Vidya’s response is interesting (her name, as Carla reminds us, means knowledge - thanks, by the way, Carla, I saw the film thanks to you). It is backed by Raj Kapoor the director too, because the film insists overwhelmingly on the simple but happy life of the street-people. They don’t work, true, they don’t have that source of social recognition. But they dance, sing, share, and they cope. Their resilience is a solution that economists do not generally take into consideration when putting forward arguments with which to counter communism. Vidya tells Raj that his “revenge” has in fact corrupted him, that he has been bought by immoral profiteers who have found another prey to satisfy their greed. She gives him the key to a life of happiness: alone one cannot build a family and ensure a future for the children to come, but together it’s possible. But he hasn’t heard, or if he has, this solution doesn’t weigh against the lure of power and pleasure. Raj hadn’t counted on the fact that he would become infected by the corruption which goes with money, power and artificiality. But Vidya sees that, and resists with all her might to the easy temptation of compromise. All this does not mean, I suppose, that Raj Kapoor was against any type of political reform, but it debunks the moral stance according to which one can feel justified by transgressing the law if one is poor. Certainly the poor have extenuating circumstances if they steal and lie, but not a right to riches, no more than the rich, in fact. The rich have a moral obligation to redistribution, and their social selves are never made any greater thanks to belongings.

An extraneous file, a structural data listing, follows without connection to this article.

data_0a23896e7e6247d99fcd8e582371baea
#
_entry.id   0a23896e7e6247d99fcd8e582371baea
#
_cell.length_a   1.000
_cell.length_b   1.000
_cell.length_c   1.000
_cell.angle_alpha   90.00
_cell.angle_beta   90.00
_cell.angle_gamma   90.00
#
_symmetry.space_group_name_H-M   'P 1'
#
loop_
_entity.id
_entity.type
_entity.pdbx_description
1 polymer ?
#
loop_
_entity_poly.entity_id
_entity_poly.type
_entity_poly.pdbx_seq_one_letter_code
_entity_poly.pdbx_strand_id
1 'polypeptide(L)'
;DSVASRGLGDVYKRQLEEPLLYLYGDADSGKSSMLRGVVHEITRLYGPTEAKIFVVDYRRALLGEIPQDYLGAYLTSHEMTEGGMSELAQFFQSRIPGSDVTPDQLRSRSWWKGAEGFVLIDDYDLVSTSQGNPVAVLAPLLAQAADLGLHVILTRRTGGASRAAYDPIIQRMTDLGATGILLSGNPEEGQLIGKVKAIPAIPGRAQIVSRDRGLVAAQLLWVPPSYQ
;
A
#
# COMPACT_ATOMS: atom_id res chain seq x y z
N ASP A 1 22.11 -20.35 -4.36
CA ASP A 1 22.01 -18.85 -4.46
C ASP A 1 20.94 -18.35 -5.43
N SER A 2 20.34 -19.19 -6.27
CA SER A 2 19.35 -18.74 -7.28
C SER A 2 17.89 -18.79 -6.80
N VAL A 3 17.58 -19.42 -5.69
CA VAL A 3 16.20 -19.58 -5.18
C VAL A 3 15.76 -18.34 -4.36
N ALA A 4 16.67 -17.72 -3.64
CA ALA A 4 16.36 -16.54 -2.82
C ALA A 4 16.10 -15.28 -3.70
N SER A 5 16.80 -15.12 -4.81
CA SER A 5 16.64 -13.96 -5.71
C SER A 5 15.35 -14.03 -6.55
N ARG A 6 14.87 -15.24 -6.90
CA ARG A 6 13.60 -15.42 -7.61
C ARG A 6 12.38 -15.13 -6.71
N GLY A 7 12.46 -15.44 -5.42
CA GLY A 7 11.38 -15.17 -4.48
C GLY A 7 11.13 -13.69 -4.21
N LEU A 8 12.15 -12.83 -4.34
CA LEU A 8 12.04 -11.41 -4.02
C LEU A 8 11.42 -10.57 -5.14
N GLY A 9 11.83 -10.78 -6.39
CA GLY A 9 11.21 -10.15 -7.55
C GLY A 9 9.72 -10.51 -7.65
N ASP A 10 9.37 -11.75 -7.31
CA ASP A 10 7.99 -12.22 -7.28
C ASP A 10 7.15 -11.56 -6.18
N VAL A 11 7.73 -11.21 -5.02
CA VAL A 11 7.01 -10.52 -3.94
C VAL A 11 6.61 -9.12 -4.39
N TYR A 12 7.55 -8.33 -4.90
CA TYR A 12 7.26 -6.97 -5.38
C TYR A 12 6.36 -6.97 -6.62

There would be a very interesting commentary to be made about what clothes mean as a social and psychological object in the film. As a launderer, Raj deals with visible and arranged surfaces. These surfaces can hide and reveal at the same time. He keeps on telling Vidya that she must not be deceived by appearances, that you can’t tell a book by its cover. But can’t you? In fact, clothes and attire say a great deal. A person’s essence is not summarised by his or her surface, but this surface often tells a story which words don’t always want to admit.
I would like to finish this review by stressing Raj Kapoor’s poetic inventiveness. The poetry and the magic of Śri 420 come first from its moral and spiritual message, but there are scenes where the director’s art is remarkably poetic and inspired. One of them is that moment when a drunken Raj, not understanding what it means to be in danger, leaves Vidya after she has expressed her disapproval of his conduct. This has already happened, by the way, in an early, premonitory scene at the beach: